How Vacation Shaming Could Harm Your Employee Performance
After 30 years of observing workplace behaviors, I believe the practice of vacation shaming can be one of the most toxic behaviors in our workplace culture. By definition, vacation shaming is being made to feel a sense of shame or guilt from co-workers for taking a vacation.
Having experienced this numerous times in my career, I can honestly say it was more damaging to my well-being than having an abusive boss. Issues like unfavorable bosses can be handled much more effectively if I have some time to de-stress periodically.
Without that time away from work, the stress turns into an emotional pressure cooker waiting to explode. Many employees benefit from a certain amount of paid time off through their employer but never or rarely use it. Why is this?
Job Scared Employees
Part of this behavior is the result of the Great Recession that began in 2008. What followed was a downhill slide in the way we work and take time off. So many people were on the receiving end of the proverbial “pink slip”.
Those who were lucky enough to escape that round of job cuts found themselves doing more work for the same amount of pay. This led to the era of the “job scared workforce” who are willing to do whatever it takes to keep their job, including forgoing time off.
Vacation Deficit Disorder
Gone are the days when an employee had job security if they worked hard and obeyed the rules. It has been replaced with a constant and nagging fear that any day could be their last day on the job.
Many U.S. workers have adopted the mindset “I’m lucky enough to have a job” and would never consider taking time off for fear of their job being gone when they return. These beliefs combined with other behaviors compounded together to create the condition that writer William Chalmers termed the “Vacation Deficit Disorder”.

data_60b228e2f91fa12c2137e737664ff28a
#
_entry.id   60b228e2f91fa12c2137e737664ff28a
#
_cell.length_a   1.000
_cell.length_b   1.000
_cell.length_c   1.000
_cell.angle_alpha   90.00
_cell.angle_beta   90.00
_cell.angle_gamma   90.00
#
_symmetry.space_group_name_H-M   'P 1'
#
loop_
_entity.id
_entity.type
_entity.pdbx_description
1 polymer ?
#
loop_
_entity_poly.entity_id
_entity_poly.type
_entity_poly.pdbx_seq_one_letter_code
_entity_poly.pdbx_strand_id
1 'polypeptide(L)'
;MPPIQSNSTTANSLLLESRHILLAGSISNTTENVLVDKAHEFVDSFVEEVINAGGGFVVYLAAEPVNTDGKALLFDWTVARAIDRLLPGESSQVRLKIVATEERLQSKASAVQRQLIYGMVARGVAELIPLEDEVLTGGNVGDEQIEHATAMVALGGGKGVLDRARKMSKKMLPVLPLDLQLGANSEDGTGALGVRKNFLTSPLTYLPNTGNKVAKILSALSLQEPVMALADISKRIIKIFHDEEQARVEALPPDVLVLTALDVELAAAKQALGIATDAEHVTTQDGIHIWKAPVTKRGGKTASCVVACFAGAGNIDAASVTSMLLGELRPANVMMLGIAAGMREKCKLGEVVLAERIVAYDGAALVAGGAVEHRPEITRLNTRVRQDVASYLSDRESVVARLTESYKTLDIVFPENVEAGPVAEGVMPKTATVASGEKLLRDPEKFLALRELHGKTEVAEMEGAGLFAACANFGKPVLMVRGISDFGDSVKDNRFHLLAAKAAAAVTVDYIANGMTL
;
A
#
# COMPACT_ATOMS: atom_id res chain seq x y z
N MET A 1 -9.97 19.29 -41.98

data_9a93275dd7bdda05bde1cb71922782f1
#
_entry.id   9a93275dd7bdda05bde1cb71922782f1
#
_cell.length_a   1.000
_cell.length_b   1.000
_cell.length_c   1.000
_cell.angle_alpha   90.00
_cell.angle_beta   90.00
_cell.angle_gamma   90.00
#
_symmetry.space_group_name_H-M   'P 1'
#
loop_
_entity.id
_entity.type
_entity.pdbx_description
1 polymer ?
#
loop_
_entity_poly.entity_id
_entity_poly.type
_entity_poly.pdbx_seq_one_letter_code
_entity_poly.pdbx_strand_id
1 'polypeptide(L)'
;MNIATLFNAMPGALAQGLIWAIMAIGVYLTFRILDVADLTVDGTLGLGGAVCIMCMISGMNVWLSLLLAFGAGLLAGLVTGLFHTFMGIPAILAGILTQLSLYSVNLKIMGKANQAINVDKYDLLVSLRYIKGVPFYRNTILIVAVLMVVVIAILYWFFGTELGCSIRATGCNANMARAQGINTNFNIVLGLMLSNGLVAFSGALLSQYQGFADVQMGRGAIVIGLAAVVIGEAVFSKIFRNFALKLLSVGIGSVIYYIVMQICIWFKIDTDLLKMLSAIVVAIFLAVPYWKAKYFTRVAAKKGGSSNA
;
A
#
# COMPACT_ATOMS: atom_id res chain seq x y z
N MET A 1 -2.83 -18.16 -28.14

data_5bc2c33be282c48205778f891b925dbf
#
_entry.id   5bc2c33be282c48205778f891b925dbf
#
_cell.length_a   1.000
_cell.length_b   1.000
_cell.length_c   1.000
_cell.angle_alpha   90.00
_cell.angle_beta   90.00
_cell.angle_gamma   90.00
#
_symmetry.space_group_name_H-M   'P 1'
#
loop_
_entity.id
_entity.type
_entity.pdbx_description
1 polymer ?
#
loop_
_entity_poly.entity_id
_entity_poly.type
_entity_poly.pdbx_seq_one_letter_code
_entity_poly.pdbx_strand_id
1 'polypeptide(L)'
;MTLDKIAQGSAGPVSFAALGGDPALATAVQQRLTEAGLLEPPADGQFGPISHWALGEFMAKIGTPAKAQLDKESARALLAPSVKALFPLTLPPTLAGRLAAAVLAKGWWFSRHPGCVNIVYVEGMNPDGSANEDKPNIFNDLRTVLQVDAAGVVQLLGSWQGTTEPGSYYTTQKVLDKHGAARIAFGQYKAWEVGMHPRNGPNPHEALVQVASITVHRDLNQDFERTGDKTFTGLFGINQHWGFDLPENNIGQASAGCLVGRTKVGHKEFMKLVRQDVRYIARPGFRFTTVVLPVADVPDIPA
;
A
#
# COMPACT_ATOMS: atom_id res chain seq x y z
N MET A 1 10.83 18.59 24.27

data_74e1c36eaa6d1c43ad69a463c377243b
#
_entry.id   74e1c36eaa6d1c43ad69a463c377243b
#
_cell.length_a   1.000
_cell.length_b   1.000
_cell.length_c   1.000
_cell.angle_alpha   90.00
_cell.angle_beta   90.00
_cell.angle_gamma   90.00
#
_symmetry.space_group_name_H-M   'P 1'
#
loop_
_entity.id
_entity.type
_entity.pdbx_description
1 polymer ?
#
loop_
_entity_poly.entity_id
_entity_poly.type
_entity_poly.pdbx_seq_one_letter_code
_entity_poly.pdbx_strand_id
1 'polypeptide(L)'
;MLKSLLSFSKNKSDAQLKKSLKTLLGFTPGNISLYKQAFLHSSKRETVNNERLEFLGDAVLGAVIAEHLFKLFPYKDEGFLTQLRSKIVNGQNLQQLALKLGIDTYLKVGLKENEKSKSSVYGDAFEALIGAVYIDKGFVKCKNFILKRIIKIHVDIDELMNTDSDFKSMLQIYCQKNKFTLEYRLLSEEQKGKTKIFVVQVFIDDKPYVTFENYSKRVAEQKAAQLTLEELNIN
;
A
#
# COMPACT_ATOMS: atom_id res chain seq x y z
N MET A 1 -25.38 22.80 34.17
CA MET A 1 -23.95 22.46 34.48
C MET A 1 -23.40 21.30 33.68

Stress as an Indicator of Hard Work
A study by Ernst & Young found that for each additional 10 hours of vacation their employees took, their year-end performance rating improved by 8%. Other studies, like one by the Department of Labor and Statistics, have shown that people who do not take vacation are far more likely to suffer from stress-related illnesses such as heart disease, obesity, and depression, just to name a few.
We have learned from numerous studies that taking a vacation is not only good for employees, it is also good for business performance. I don’t think this is shocking news to anyone. Yet, those of us committed to following this well-intended advice by taking time off are often ridiculed with comments like, “It must be nice to take time off” and “Oh, I didn’t realize you still worked here”.
I don’t feel as though I have neglected my job in any way by taking time off, but I do feel the emotion of guilt when those around me refuse to take time off and make it a point to ridicule me for taking that time. They have the same opportunity to take time off as I do, they just choose not to. They direct their anger at me for taking advantage of a benefit that we were all given.
A Serious Case
I would gladly cover for any of my coworkers if they wanted to take time off. I even tried to encourage them, especially when they were clearly becoming burned out. Some people have such a negative view of using their time off that they even refuse a doctor’s orders to take a break from work in order to reduce stress levels.
I have, unfortunately, been required to remove an employee from work because their doctor indicated that it was not safe for them to be at work. As much as I tried to explain this to the employee, he refused to leave. He was offered paid leave in addition to the massive amount of vacation time he had banked (especially since he never took time off) and his job was protected under FMLA.
He was so job scared that he did not believe his job would be protected if he took the needed time off from work to get well again. As a workforce, we have spent decades creating this negative vacation culture and it will likely take more than a few years to turn things around on a national scale. As a country, our workers use the lowest amount of vacation days than any other developed nation.
Regardless of the lack of movement on a national scale, there are some companies blazing a trail for others to follow. These companies are doing things on a big scale and their employees, customers, and shareholders are enjoying the positive results of those efforts.
Over to You
What have you or your company been doing to encourage employees to use their PTO and vacation? What are your thoughts on this matter? Comment below!